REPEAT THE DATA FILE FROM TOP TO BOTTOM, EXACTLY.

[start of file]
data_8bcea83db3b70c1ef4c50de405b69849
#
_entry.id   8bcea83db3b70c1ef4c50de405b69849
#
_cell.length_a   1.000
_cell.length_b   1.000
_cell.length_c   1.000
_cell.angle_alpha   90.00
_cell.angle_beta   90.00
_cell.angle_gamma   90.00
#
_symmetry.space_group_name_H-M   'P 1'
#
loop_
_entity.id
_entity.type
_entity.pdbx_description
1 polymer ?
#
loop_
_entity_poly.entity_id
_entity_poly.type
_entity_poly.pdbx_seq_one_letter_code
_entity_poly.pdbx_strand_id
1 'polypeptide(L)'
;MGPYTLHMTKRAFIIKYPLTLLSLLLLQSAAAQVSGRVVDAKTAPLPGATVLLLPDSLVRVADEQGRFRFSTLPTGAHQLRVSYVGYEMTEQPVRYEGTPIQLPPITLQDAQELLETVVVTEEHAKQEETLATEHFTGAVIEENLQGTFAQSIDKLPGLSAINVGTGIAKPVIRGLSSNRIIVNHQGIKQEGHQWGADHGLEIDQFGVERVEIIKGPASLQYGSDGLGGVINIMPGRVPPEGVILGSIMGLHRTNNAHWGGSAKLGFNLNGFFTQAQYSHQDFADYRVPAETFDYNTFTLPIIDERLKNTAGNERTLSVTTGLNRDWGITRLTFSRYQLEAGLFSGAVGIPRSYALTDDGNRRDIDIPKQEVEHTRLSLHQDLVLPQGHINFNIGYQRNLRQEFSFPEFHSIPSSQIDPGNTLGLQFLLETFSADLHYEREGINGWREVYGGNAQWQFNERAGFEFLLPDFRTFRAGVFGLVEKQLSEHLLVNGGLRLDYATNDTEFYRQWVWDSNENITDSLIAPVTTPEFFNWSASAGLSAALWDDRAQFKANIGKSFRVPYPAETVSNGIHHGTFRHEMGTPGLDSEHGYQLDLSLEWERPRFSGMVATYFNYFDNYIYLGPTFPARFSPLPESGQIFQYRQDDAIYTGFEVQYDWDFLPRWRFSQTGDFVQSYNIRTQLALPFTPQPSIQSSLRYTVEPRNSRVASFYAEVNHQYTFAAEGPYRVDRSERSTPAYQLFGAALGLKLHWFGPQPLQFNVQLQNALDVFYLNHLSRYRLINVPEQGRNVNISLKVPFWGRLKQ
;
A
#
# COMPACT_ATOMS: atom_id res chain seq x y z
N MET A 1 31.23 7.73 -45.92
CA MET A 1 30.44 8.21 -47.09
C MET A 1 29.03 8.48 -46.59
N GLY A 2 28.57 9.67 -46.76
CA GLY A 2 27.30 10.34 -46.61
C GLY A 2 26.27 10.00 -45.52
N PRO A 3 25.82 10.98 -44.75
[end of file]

data_8bcea83db3b70c1ef4c50de405b69849
#
_entry.id   8bcea83db3b70c1ef4c50de405b69849
#
_cell.length_a   1.000
_cell.length_b   1.000
_cell.length_c   1.000
_cell.angle_alpha   90.00
_cell.angle_beta   90.00
_cell.angle_gamma   90.00
#
_symmetry.space_group_name_H-M   'P 1'
#
loop_
_entity.id
_entity.type
_entity.pdbx_description
1 polymer ?
#
loop_
_entity_poly.entity_id
_entity_poly.type
_entity_poly.pdbx_seq_one_letter_code
_entity_poly.pdbx_strand_id
1 'polypeptide(L)'
;MGPYTLHMTKRAFIIKYPLTLLSLLLLQSAAAQVSGRVVDAKTAPLPGATVLLLPDSLVRVADEQGRFRFSTLPTGAHQLRVSYVGYEMTEQPVRYEGTPIQLPPITLQDAQELLETVVVTEEHAKQEETLATEHFTGAVIEENLQGTFAQSIDKLPGLSAINVGTGIAKPVIRGLSSNRIIVNHQGIKQEGHQWGADHGLEIDQFGVERVEIIKGPASLQYGSDGLGGVINIMPGRVPPEGVILGSIMGLHRTNNAHWGGSAKLGFNLNGFFTQAQYSHQDFADYRVPAETFDYNTFTLPIIDERLKNTAGNERTLSVTTGLNRDWGITRLTFSRYQLEAGLFSGAVGIPRSYALTDDGNRRDIDIPKQEVEHTRLSLHQDLVLPQGHINFNIGYQRNLRQEFSFPEFHSIPSSQIDPGNTLGLQFLLETFSADLHYEREGINGWREVYGGNAQWQFNERAGFEFLLPDFRTFRAGVFGLVEKQLSEHLLVNGGLRLDYATNDTEFYRQWVWDSNENITDSLIAPVTTPEFFNWSASAGLSAALWDDRAQFKANIGKSFRVPYPAETVSNGIHHGTFRHEMGTPGLDSEHGYQLDLSLEWERPRFSGMVATYFNYFDNYIYLGPTFPARFSPLPESGQIFQYRQDDAIYTGFEVQYDWDFLPRWRFSQTGDFVQSYNIRTQLALPFTPQPSIQSSLRYTVEPRNSRVASFYAEVNHQYTFAAEGPYRVDRSERSTPAYQLFGAALGLKLHWFGPQPLQFNVQLQNALDVFYLNHLSRYRLINVPEQGRNVNISLKVPFWGRLKQ
;
A
#
# COMPACT_ATOMS: atom_id res chain seq x y z
N MET A 1 31.23 7.73 -45.92
CA MET A 1 30.44 8.21 -47.09
C MET A 1 29.03 8.48 -46.59
N GLY A 2 28.57 9.67 -46.76
CA GLY A 2 27.30 10.34 -46.61
C GLY A 2 26.27 10.00 -45.52
N PRO A 3 25.82 10.98 -44.75